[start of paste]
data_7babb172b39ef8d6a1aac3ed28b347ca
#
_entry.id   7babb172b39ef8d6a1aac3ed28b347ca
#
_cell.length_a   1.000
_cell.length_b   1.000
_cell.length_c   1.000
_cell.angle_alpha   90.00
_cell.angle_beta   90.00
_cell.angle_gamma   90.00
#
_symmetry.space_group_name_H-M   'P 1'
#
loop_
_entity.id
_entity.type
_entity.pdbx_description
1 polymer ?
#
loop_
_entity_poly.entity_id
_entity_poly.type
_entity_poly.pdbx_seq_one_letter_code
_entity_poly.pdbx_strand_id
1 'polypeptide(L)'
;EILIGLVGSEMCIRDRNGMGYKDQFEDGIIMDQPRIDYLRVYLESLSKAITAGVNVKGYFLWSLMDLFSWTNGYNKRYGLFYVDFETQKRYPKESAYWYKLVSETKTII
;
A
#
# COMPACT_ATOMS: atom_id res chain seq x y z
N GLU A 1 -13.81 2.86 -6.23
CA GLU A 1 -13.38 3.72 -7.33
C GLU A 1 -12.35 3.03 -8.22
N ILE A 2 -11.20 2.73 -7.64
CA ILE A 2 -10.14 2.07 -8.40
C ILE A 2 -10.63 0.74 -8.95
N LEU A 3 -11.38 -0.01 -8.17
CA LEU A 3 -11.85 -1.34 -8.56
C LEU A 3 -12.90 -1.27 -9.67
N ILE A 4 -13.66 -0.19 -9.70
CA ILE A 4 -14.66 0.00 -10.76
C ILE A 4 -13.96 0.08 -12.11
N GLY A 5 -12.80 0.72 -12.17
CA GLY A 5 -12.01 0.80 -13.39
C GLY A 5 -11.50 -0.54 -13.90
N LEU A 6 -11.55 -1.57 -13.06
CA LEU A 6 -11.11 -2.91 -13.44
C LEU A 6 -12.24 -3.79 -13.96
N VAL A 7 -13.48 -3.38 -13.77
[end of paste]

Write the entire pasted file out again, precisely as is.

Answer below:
data_7babb172b39ef8d6a1aac3ed28b347ca
#
_entry.id   7babb172b39ef8d6a1aac3ed28b347ca
#
_cell.length_a   1.000
_cell.length_b   1.000
_cell.length_c   1.000
_cell.angle_alpha   90.00
_cell.angle_beta   90.00
_cell.angle_gamma   90.00
#
_symmetry.space_group_name_H-M   'P 1'
#
loop_
_entity.id
_entity.type
_entity.pdbx_description
1 polymer ?
#
loop_
_entity_poly.entity_id
_entity_poly.type
_entity_poly.pdbx_seq_one_letter_code
_entity_poly.pdbx_strand_id
1 'polypeptide(L)'
;EILIGLVGSEMCIRDRNGMGYKDQFEDGIIMDQPRIDYLRVYLESLSKAITAGVNVKGYFLWSLMDLFSWTNGYNKRYGLFYVDFETQKRYPKESAYWYKLVSETKTII
;
A
#
# COMPACT_ATOMS: atom_id res chain seq x y z
N GLU A 1 -13.81 2.86 -6.23
CA GLU A 1 -13.38 3.72 -7.33
C GLU A 1 -12.35 3.03 -8.22
N ILE A 2 -11.20 2.73 -7.64
CA ILE A 2 -10.14 2.07 -8.40
C ILE A 2 -10.63 0.74 -8.95
N LEU A 3 -11.38 -0.01 -8.17
CA LEU A 3 -11.85 -1.34 -8.56
C LEU A 3 -12.90 -1.27 -9.67
N ILE A 4 -13.66 -0.19 -9.70
CA ILE A 4 -14.66 0.00 -10.76
C ILE A 4 -13.96 0.08 -12.11
N GLY A 5 -12.80 0.72 -12.17
CA GLY A 5 -12.01 0.80 -13.39
C GLY A 5 -11.50 -0.54 -13.90
N LEU A 6 -11.55 -1.57 -13.06
CA LEU A 6 -11.11 -2.91 -13.44
C LEU A 6 -12.24 -3.79 -13.96
N VAL A 7 -13.48 -3.38 -13.77